Secrets to Success

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Some problems with a colleague have me thinking back to the list I gave my students at the beginning of the semester:

  • Show up on time for class.
  • Bring a smile or a kind word for someone in our class every single day.
  • Stay in the classroom for the entire class period.
  • Participate.
  • Use class time productively for class work.
  • Be professional.

Is that everything required for success? Of course not. But if you are struggling with the list, you are probably also struggling to achieve success. Strange how that goes hand-in-hand.


What are we learning in class these days? We are working on Project 1, which is all about the Lorenz attractor. We are going to use Matlab to solve the system of differential equations in the Lorenz attractor, and then make graphs that show clearly that we see the butterfly effect.

Merriam-Webster definition of BUTTERFLY EFFECT:

a property of chaotic systems (as the atmosphere) by which small changes in initial conditions can lead to large-scale and unpredictable variation in the future state of the system

The Lorenz attractor is an example of a chaotic system

Merriam-Webster definition of CHAOS:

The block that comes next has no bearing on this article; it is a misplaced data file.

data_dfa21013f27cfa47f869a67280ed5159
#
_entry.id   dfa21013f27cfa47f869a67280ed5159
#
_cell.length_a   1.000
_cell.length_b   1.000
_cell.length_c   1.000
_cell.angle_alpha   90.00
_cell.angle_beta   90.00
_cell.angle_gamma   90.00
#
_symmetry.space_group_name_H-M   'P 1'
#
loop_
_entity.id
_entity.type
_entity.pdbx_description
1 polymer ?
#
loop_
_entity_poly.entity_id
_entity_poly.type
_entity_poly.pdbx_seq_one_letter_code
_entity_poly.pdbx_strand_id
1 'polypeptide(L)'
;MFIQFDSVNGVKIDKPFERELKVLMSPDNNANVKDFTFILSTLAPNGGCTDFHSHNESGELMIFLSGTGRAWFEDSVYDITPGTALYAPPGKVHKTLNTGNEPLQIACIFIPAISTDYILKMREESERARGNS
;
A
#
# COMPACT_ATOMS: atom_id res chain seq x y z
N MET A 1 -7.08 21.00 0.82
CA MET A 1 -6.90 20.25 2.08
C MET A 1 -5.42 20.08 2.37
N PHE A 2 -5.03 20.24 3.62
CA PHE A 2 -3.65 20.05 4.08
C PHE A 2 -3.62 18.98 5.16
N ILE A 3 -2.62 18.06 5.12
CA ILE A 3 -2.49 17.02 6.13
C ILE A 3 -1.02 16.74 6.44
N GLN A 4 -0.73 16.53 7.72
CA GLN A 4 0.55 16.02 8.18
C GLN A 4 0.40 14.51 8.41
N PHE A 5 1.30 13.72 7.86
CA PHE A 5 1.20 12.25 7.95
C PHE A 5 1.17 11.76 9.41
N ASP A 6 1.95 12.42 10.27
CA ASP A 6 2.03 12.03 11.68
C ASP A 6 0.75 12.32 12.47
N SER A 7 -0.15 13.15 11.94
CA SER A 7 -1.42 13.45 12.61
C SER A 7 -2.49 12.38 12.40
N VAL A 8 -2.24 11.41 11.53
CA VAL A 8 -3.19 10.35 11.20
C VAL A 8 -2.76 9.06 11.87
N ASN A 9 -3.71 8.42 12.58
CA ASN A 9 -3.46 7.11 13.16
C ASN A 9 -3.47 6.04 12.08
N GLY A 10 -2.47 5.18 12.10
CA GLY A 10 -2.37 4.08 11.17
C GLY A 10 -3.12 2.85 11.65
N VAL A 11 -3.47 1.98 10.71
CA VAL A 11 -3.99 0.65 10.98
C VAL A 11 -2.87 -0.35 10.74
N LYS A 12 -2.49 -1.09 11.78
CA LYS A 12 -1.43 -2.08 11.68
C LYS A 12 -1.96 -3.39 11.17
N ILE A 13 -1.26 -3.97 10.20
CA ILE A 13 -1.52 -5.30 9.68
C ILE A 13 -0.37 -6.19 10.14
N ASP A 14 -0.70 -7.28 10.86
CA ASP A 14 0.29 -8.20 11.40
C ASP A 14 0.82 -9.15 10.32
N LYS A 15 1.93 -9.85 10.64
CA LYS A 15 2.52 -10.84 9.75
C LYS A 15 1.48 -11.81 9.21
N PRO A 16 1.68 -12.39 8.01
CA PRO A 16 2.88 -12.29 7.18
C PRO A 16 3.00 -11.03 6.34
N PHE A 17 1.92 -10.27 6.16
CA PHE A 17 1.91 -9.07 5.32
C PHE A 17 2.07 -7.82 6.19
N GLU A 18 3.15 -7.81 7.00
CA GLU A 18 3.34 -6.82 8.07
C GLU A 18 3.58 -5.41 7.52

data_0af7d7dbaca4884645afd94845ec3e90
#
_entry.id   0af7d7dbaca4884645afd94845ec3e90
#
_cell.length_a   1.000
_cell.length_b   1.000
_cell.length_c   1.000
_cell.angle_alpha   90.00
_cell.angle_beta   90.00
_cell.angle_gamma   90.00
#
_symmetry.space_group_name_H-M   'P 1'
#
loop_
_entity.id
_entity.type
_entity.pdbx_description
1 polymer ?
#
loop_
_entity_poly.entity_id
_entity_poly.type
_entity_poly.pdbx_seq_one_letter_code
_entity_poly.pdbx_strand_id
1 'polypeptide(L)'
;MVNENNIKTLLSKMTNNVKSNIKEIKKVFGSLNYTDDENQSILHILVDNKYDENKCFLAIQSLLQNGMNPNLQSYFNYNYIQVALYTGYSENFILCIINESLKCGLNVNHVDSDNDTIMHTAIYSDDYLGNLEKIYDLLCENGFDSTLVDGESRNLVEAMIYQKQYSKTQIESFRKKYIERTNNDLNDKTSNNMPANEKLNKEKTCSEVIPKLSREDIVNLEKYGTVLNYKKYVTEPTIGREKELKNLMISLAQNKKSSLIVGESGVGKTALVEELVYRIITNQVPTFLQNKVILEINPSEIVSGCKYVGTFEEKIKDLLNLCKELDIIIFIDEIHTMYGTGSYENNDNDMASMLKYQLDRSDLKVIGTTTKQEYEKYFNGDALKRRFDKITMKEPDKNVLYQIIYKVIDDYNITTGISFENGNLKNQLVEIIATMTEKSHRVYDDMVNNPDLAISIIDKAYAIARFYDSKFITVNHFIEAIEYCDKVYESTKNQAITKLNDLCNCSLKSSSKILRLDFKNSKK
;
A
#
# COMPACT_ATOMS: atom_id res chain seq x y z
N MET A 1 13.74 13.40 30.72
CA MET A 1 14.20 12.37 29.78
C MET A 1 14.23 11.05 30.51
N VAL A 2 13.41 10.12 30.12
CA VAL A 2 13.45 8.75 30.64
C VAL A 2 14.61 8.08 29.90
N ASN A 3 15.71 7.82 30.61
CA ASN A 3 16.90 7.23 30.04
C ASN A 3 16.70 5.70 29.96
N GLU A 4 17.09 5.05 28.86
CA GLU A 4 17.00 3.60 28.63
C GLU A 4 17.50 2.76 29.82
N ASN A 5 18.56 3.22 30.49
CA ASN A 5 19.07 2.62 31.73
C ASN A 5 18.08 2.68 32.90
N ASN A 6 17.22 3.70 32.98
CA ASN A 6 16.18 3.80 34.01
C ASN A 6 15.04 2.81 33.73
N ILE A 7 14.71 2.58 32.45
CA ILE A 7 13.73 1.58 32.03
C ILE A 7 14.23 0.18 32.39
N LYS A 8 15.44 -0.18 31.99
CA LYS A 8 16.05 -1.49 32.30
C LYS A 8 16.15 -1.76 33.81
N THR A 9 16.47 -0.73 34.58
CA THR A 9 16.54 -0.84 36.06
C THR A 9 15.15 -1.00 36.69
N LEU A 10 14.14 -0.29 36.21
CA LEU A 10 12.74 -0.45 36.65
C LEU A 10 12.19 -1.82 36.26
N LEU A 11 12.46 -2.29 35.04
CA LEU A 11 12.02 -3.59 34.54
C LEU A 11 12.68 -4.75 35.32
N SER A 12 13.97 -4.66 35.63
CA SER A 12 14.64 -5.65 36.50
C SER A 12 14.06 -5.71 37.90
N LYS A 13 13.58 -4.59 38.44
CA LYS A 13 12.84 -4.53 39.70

2b : the inherent unpredictability in the behavior of a complex natural system (as the atmosphere, boiling water, or the beating heart)

I skipped definition 1 and 2a, since 2b is the one of concern to us. The Lorenz attractor is unpredictable, but it is deterministic there is no element of chance involved; it does what it does.

One of the first struggles that students have is to figure out what system is the the Lorenz attractor a mathematical model for? Students often answer that it is a mathematical model for the butterfly effect, because that is what we will demonstrate in the project we do for our class. Lorenz’s equations actually model convection in the atmosphere where you have a fluid (such as air) heated from below and cooled from above. We expect that heat rises, so the air molecules rise when heated, then they fall when cooled. This forms a circulatory pattern, which is, unsurprisingly, what we see when we solve the differential equations for the Lorenz attractor.

One question I posed to my students is whether or not the behavior of

$$\frac{dx}{dt} = x \qquad \hbox{with}\ x(0) = 1 \qquad \hbox{or}\ x(0)= 1.001$$
is an example of the butterfly effect and chaos. Notice that solutions are of the form
$$x(t) = Ae^t$$ with \(A = 1\) or \(A=1.001\) respectively. This is clearly not chaotic, we can predict what \(x(t)\) will equal at any time. But equally clearly, it is very sensitive to the initial conditions; small changes in the initial condition lead to large changes at \(x(10)\) or \(x(15)\). Is this an example of the butterfly effect?

This example is not chaos. This is a demonstration of sensitive dependence on initial conditions. But since it is not in a chaotic system, it is not a demonstration of the butterfly effect. Now contrast that picture with what you see for the Lorenz attractor.

I hope running through these questions help them to figure out (mathematical) chaos, and just how cool the Lorenz attractor is.


I am using MathJax to make the mathematics on this page!